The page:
Our champions

Champion for Dementia – Bill Heibein

It has been more than ten years since Bill Heibein received a diagnosis of Alzheimer’s disease. He was 55 years old, and was having a hard time in his job as a public accountant – missing meetings, forgetting names, and losing his train of thought. “I was angry”, says Bill of the diagnosis, “and I wasn’t looking forward to everything they said was supposed to happen with the disease. I was told that with my early diagnosis, based on average, I could expect maybe five good years left.”

At the time of his diagnosis, Bill and his wife Heather were already active in raising quarter horses. Bill remembers going into the barn after his diagnosis: “I told the horses ‘I have Alzheimer’s disease!’ and of course they weren’t too interested in anything but the hay. I figured if they didn’t care, I’d try not to either.”

Bill sought medical and pharmaceutical treatment; he opened up to all his friends and contacts about his condition; and he reached out to the Alzheimer Society of Thunder Bay for information and support. “Heather and I were too busy with the horses to dwell on things. But we did read everything we could about the disease”.

Bill remembers how he decided that Alzheimer’s disease “wasn’t going to stop me from doing what I wanted to do, for as long as I could do it.” A decade after being diagnosed, Bill is still busy raising, training, and showing horses, running Amethyst Farms, and playing the bass in the popular local band ‘the Bottom of the Barrel’. “I say, if there’s something you want to do, by George, you go out and do it. Heather and I decided we weren’t going to one day be sitting in our rocking chairs saying ‘I wish we did that’ – we want to be looking back at all the things we did do – and thinking ‘wasn’t that great?’”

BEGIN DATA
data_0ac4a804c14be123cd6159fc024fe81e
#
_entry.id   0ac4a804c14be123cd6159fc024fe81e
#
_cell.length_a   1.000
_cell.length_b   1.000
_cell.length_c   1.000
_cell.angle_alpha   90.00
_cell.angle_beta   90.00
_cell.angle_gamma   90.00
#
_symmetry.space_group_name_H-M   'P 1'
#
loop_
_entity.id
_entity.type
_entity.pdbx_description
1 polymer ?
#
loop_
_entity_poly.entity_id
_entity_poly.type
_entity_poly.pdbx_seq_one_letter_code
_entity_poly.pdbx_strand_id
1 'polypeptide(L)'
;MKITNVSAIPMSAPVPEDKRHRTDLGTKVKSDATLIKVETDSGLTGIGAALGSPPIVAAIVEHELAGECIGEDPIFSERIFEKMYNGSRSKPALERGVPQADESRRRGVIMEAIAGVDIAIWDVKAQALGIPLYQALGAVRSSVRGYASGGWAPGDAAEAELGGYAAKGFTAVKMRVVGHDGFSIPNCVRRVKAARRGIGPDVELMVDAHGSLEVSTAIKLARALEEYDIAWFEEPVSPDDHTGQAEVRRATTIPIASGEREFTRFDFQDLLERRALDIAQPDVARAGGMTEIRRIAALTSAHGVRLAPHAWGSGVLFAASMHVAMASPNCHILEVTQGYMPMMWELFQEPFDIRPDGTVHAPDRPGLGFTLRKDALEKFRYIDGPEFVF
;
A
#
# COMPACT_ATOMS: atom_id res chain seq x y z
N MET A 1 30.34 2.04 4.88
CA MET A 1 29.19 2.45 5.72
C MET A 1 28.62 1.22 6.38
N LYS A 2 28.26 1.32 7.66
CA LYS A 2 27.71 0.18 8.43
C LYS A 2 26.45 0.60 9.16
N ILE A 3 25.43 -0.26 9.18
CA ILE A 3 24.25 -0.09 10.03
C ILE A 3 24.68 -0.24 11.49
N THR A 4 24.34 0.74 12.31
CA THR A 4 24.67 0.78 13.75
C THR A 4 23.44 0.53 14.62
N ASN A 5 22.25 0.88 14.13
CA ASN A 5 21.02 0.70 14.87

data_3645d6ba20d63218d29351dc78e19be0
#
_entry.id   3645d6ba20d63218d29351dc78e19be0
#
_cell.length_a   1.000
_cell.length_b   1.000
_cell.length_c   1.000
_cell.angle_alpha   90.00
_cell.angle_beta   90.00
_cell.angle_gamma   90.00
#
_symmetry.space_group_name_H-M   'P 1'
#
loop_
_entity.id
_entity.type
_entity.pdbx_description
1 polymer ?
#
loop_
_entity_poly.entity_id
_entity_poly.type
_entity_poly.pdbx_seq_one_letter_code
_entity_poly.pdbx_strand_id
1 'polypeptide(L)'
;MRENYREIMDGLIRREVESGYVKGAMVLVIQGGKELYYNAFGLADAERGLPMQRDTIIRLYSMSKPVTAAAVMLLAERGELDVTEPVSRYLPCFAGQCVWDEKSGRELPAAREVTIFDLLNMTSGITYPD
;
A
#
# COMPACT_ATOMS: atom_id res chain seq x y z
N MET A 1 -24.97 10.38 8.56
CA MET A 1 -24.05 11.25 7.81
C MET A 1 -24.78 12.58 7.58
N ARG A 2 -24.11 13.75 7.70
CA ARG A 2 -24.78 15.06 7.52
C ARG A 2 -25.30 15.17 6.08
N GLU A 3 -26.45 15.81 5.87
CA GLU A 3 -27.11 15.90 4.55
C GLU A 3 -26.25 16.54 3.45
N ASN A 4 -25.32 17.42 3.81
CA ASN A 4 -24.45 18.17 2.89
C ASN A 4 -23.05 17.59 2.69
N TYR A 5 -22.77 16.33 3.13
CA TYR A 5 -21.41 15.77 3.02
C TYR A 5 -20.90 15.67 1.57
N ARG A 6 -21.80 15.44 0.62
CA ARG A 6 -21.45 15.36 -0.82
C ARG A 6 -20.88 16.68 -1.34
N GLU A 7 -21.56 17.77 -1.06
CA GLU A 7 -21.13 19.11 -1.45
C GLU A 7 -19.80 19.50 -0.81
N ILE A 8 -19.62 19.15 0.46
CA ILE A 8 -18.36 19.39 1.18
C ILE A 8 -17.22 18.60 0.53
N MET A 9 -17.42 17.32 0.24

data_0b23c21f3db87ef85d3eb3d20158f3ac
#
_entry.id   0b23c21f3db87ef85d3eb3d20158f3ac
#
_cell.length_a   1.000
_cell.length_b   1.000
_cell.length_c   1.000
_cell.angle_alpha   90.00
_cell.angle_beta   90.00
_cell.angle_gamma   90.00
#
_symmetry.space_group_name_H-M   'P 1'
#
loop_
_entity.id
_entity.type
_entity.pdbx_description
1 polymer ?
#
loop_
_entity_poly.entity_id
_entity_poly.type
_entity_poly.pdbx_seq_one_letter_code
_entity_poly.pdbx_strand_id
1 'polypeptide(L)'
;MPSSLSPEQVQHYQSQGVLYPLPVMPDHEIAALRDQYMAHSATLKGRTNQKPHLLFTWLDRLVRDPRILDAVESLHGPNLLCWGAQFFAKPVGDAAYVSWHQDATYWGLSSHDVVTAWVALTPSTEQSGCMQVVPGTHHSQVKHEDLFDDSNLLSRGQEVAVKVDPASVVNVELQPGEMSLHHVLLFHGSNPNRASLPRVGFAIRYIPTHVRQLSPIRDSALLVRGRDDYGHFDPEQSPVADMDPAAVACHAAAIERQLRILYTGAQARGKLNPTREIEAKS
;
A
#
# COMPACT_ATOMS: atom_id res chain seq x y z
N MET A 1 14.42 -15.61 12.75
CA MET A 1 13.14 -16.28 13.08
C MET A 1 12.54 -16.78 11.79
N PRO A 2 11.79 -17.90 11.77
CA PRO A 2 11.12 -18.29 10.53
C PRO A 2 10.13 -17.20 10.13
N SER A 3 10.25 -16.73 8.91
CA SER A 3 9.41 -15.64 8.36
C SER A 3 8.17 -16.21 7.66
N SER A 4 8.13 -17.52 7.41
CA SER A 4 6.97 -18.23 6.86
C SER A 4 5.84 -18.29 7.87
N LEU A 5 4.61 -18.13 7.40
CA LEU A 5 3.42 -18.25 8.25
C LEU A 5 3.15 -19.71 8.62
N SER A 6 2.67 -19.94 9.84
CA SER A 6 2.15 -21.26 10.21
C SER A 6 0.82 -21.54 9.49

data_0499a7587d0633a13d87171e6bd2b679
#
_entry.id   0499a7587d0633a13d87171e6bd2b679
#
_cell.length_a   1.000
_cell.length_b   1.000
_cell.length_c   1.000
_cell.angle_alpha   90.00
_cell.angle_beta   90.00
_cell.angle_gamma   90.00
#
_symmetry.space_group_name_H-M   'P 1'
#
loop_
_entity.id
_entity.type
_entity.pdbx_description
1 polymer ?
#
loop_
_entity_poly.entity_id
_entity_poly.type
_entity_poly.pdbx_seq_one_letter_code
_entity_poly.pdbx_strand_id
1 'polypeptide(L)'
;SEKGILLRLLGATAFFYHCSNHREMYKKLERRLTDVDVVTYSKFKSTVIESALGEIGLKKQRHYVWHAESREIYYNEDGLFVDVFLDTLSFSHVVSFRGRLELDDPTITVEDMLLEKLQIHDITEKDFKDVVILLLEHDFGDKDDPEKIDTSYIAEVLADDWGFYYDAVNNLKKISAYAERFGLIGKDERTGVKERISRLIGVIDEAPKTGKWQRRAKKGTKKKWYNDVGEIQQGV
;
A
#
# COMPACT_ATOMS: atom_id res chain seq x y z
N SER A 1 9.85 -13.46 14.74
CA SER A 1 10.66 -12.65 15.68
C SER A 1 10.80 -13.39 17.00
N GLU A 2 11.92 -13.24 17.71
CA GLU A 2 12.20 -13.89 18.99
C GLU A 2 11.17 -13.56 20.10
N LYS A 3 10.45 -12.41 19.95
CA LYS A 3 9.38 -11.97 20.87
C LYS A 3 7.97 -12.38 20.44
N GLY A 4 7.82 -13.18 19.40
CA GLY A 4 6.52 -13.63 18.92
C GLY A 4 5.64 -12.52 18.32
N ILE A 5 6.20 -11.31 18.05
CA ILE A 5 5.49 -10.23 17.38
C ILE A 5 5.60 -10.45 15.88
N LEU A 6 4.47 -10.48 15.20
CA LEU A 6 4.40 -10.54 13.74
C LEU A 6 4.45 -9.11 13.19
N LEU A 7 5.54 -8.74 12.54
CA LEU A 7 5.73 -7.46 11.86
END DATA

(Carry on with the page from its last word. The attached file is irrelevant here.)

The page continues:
It is important, Bill says, for families affected by Alzheimer’s disease to reach out to others for help. “I think some people are still reluctant to contact the Alzheimer Society,” he muses; “It’s that same old story of not wanting to acknowledge that there’s a problem.” But being open about the disease and reaching out can make a great difference, he reports. “I have strong support around me – I feel like a lucky man.”

Champion for Dementia – Janice Cox

At 55 years old Janice’s Husband Derry was diagnosed with Fronto-temporal Dementia (FTD) and four years later Progressive Aphasia. She was able to care for hime at home for 10 years, but she says, “ther comes a time when living at home, even with supports, is not possible”. Derry was admitted to hosiptal for six and a half months before he was able to transfer to new behavioral unit at Sheridan Villa in Mississauga.  Janice states, “Hospitals are not places for people with dementia. They tried to do their best under the very difficult situation presented to them, but active care is their top priority and they do not have many people trained in dementia issues.” Due to his behavioural symptoms, the staff at the hospital were forced to restrain him and did not have proper training on how best to respond to Derry’s behaviours. At Sheridan Villa, Janice explains that he was able to be more active again and given space and assistance that helped him begin to walk, eat and drink on his own again. She says, “The day that he was brought here was one of my happiest days.  It was like he had entered another world”.

Janice facilitates an FTD spousal support group with a friend to provide information, recommendations, and contacts for services.  Mostly they offer support.  ”I guess we all feel that finally we’ve found people who understand what we’re going through,” says Janice, and “we realized that more and more people were needing us.”
Janice became a Champion for Dementia because she sees a need for caregiver support, training for special behaviours, and early diagnosis.

“I feel strongly that there is help needed, and that dementia issues are not taken as seriously as other major illnesses so are not receiving the funding necessary.”

Champion for Dementia – Adrian Blake

I’m a professional freelance writer based in High Park. My mother was diagnosed with Alzheimer’s more than five years ago and I felt compelled to become a Champion in order to help create greater awareness about this terrible disease and push the provincial and federal governments to take immediate action to deal with it. As you know it will only get worse with the aging population which is all the more reason to do something now.

 

 

Champion for Dementia – Matthew Vorstermans

I chose to become a champion for dementia because this activity is an extension of the advocacy for Alzheimer’s that I’ve been doing for six years on behalf and in memory of my dear grandmother, who was a victim of the illness. Furthermore, also for the last six years, I’ve been volunteering at my local nursing home and observed the pain and discomfort that many of the residents are in and that the staff’s resources are stretched to the limit, and this opportunity is a chance to try and help change that.